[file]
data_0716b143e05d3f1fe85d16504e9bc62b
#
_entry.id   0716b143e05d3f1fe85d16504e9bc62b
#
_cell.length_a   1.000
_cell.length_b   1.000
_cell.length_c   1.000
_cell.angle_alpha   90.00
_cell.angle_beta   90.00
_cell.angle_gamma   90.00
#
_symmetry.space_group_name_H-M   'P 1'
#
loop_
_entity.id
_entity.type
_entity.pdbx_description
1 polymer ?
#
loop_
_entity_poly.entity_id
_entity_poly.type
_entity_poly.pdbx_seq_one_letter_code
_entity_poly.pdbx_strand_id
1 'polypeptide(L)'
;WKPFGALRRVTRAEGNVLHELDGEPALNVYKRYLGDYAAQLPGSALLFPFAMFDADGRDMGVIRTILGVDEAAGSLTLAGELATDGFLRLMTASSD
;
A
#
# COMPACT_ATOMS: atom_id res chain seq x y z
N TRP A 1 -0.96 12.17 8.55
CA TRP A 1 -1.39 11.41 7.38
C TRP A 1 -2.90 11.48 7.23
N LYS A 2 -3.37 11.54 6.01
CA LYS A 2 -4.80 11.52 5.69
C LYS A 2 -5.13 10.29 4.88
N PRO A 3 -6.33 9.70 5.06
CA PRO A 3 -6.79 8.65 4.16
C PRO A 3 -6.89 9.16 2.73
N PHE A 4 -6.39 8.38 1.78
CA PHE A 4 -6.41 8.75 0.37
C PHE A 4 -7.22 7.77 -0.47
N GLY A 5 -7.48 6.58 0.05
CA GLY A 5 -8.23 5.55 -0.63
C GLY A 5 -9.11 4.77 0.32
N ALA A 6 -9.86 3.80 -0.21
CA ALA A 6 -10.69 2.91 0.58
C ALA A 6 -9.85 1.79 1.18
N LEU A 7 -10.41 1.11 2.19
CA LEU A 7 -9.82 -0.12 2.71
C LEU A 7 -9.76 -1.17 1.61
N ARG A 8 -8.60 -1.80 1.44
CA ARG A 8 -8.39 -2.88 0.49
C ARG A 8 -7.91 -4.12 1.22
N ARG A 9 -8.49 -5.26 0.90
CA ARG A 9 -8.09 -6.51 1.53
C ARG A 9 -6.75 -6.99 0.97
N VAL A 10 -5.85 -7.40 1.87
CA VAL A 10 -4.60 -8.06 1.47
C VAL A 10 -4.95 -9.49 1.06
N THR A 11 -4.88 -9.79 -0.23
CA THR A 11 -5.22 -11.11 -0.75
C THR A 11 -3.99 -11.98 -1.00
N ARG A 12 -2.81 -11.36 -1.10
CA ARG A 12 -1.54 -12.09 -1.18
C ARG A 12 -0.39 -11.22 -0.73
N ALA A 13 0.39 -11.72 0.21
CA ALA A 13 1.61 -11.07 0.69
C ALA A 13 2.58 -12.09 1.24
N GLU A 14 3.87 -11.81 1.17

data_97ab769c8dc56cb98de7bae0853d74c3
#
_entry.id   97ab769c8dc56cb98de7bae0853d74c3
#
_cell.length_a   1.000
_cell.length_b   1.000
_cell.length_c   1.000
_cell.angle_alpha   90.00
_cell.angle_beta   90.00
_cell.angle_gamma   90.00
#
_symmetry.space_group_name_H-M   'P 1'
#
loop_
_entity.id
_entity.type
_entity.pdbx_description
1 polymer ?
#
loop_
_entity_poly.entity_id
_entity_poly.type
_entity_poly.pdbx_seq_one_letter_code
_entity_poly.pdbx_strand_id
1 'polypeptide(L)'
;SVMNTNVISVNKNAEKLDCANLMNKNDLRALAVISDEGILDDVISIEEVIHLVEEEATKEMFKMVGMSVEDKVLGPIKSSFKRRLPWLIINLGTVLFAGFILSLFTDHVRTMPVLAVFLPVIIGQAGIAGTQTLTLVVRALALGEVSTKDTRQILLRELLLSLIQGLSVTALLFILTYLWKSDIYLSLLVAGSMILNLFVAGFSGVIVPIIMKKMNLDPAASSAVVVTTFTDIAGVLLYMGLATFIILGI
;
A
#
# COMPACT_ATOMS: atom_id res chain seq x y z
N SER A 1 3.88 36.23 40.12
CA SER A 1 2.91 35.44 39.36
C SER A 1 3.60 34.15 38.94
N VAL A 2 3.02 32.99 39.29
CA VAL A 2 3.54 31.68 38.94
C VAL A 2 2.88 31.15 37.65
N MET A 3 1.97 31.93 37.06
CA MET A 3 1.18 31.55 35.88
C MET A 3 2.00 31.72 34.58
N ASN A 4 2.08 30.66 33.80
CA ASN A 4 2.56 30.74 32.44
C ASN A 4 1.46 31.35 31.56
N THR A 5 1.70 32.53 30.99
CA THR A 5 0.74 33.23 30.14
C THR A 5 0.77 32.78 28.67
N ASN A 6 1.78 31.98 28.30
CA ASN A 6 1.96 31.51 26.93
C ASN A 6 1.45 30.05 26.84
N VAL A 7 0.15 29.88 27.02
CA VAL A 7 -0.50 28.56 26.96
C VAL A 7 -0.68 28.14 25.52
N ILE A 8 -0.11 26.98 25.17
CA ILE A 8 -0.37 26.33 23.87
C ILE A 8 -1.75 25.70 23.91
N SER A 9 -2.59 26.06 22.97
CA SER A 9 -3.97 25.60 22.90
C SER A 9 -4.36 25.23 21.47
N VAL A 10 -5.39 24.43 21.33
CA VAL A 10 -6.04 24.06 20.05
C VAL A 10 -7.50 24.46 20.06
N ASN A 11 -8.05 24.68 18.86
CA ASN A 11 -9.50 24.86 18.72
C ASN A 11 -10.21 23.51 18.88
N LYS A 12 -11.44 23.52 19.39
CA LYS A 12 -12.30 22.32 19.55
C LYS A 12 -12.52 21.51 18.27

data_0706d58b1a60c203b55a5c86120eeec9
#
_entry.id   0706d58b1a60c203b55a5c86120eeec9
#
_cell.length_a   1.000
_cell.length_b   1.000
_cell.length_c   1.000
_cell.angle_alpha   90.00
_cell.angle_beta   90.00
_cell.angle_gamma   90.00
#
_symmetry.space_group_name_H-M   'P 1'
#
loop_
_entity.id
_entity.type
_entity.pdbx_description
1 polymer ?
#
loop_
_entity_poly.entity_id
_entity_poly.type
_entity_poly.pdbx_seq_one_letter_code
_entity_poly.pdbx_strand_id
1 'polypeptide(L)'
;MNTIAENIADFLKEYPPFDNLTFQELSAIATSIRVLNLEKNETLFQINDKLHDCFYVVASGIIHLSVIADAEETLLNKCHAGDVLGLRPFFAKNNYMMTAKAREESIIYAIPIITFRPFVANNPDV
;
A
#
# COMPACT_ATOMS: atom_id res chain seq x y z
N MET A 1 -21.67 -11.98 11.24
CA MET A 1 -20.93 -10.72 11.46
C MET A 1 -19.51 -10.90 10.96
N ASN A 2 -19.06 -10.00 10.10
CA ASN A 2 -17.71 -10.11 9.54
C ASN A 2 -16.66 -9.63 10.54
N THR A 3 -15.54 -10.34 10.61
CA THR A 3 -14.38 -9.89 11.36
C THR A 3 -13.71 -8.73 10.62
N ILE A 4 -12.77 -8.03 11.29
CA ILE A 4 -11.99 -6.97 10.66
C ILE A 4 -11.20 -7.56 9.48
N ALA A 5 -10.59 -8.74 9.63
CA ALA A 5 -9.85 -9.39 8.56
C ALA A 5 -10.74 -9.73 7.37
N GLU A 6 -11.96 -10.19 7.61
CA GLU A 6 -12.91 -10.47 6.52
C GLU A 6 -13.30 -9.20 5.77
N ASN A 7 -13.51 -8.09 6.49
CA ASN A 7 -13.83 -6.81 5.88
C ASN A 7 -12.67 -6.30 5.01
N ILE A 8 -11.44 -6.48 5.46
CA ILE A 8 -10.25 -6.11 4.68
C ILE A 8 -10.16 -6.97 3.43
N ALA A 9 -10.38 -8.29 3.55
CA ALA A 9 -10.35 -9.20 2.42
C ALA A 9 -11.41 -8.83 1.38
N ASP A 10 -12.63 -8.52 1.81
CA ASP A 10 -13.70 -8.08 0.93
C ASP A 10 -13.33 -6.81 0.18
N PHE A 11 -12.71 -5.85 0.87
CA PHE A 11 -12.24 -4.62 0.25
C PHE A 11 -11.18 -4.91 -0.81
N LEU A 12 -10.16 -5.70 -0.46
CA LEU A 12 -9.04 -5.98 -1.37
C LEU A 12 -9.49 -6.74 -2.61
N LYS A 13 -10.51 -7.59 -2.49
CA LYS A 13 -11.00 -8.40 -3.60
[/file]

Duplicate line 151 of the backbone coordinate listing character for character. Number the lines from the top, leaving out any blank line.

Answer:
_entity.id